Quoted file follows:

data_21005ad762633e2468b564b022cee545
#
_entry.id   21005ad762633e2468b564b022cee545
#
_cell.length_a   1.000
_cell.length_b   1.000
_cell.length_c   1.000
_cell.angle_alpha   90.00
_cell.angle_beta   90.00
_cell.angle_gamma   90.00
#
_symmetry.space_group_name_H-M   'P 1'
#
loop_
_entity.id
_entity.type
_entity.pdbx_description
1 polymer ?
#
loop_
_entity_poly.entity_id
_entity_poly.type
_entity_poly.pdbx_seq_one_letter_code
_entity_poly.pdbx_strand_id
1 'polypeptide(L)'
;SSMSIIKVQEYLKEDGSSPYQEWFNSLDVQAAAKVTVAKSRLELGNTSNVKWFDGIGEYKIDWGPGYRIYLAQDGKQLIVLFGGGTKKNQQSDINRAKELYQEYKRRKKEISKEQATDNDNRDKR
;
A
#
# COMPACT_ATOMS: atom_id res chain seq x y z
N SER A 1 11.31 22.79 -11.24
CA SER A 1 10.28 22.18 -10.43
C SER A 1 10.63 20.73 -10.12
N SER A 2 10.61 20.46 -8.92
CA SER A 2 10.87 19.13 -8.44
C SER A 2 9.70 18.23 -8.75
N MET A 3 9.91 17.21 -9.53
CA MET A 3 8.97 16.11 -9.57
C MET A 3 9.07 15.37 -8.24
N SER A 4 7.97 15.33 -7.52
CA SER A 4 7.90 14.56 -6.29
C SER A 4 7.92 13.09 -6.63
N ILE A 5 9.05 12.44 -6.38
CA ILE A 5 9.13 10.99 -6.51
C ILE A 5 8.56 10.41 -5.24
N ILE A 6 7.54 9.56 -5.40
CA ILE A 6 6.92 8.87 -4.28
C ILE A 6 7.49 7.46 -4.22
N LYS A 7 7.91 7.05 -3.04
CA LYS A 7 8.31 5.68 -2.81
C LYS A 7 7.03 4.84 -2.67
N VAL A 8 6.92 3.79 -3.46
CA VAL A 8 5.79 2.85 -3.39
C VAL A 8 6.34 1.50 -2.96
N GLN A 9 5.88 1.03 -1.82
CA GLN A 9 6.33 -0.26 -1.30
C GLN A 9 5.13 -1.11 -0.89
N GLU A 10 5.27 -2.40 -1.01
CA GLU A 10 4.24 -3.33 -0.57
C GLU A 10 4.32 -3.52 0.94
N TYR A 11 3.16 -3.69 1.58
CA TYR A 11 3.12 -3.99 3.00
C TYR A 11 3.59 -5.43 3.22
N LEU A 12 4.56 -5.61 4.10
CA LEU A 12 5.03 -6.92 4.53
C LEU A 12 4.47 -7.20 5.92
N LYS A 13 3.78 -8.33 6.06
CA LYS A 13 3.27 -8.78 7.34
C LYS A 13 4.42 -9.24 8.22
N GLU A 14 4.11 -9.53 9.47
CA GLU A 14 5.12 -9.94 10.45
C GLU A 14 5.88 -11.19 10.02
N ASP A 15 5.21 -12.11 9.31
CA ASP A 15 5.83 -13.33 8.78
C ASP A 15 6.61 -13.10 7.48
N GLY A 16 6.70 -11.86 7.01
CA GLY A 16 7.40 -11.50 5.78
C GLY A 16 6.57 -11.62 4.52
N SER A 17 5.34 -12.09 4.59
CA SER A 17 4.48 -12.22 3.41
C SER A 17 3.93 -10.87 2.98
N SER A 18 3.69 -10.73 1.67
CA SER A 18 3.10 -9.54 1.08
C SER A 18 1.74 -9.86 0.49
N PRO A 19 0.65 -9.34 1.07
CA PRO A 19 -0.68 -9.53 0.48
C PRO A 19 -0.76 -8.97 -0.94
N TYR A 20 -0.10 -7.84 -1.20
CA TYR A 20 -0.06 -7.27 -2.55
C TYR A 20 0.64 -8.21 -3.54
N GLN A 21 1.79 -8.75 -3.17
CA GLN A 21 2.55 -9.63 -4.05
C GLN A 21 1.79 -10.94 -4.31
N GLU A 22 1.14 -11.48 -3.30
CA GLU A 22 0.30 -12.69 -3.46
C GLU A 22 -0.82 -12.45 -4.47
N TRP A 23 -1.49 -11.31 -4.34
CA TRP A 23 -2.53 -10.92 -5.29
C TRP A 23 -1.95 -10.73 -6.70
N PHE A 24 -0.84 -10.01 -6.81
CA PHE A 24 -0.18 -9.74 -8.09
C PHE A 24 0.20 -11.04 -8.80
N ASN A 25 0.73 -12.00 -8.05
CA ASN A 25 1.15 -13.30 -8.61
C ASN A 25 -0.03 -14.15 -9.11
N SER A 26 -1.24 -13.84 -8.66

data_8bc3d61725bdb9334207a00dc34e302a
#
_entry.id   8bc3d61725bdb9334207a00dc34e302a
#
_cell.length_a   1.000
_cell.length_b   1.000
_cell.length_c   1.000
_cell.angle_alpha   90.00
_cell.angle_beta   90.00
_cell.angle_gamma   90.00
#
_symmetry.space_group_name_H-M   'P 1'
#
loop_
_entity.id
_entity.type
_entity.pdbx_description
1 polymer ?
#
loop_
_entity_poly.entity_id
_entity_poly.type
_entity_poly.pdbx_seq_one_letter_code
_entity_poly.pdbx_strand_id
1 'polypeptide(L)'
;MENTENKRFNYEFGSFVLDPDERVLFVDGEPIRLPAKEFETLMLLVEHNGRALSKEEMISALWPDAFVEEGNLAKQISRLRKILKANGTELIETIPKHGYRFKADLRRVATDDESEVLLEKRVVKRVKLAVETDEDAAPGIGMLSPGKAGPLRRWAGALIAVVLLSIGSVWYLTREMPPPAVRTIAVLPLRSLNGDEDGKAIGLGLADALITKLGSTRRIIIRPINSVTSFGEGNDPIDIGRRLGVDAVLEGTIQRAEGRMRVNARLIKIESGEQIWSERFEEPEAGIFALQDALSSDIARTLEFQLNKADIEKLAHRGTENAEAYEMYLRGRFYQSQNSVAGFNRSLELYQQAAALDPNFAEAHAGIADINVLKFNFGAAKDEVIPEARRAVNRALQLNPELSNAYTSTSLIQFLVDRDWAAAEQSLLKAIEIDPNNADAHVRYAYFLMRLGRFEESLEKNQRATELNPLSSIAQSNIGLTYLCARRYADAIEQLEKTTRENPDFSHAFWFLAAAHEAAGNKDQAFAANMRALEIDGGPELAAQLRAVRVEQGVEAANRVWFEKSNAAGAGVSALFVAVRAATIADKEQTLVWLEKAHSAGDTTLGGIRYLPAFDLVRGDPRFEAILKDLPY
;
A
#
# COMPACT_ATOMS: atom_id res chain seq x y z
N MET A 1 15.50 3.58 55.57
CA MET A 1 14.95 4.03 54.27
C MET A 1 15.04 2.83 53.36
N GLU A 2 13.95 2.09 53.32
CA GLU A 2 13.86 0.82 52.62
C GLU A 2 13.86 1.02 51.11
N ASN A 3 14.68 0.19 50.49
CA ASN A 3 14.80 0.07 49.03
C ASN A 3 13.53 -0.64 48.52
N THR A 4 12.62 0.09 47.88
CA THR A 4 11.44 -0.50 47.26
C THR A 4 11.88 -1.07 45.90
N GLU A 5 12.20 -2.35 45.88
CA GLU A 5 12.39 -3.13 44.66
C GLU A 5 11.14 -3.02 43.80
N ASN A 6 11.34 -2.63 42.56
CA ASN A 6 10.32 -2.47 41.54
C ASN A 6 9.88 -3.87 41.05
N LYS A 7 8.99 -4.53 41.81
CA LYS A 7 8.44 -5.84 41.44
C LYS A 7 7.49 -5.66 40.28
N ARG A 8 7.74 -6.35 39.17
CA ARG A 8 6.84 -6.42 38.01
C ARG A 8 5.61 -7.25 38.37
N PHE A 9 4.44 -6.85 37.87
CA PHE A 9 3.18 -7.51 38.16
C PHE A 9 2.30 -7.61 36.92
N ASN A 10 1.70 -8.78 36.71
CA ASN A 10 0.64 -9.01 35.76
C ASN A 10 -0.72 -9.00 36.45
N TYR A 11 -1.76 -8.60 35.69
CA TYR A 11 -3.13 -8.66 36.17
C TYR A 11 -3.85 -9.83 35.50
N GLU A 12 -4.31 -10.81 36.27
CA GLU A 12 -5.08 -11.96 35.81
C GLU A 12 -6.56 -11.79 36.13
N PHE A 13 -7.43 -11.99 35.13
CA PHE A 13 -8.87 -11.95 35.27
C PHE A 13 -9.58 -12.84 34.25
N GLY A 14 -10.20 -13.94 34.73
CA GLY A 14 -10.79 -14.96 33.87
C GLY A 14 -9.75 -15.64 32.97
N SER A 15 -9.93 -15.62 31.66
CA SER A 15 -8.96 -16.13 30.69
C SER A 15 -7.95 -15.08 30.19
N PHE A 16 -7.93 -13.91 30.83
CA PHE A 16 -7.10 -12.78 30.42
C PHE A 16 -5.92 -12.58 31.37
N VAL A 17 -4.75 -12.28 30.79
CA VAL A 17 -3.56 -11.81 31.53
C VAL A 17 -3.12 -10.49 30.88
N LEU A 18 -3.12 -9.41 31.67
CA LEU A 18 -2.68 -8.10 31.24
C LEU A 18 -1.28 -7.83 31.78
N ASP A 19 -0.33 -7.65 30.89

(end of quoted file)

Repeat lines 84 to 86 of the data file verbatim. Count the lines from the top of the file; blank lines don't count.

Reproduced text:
C SER A 18 1.74 -9.86 0.49
N PRO A 19 0.65 -9.34 1.07
CA PRO A 19 -0.68 -9.53 0.48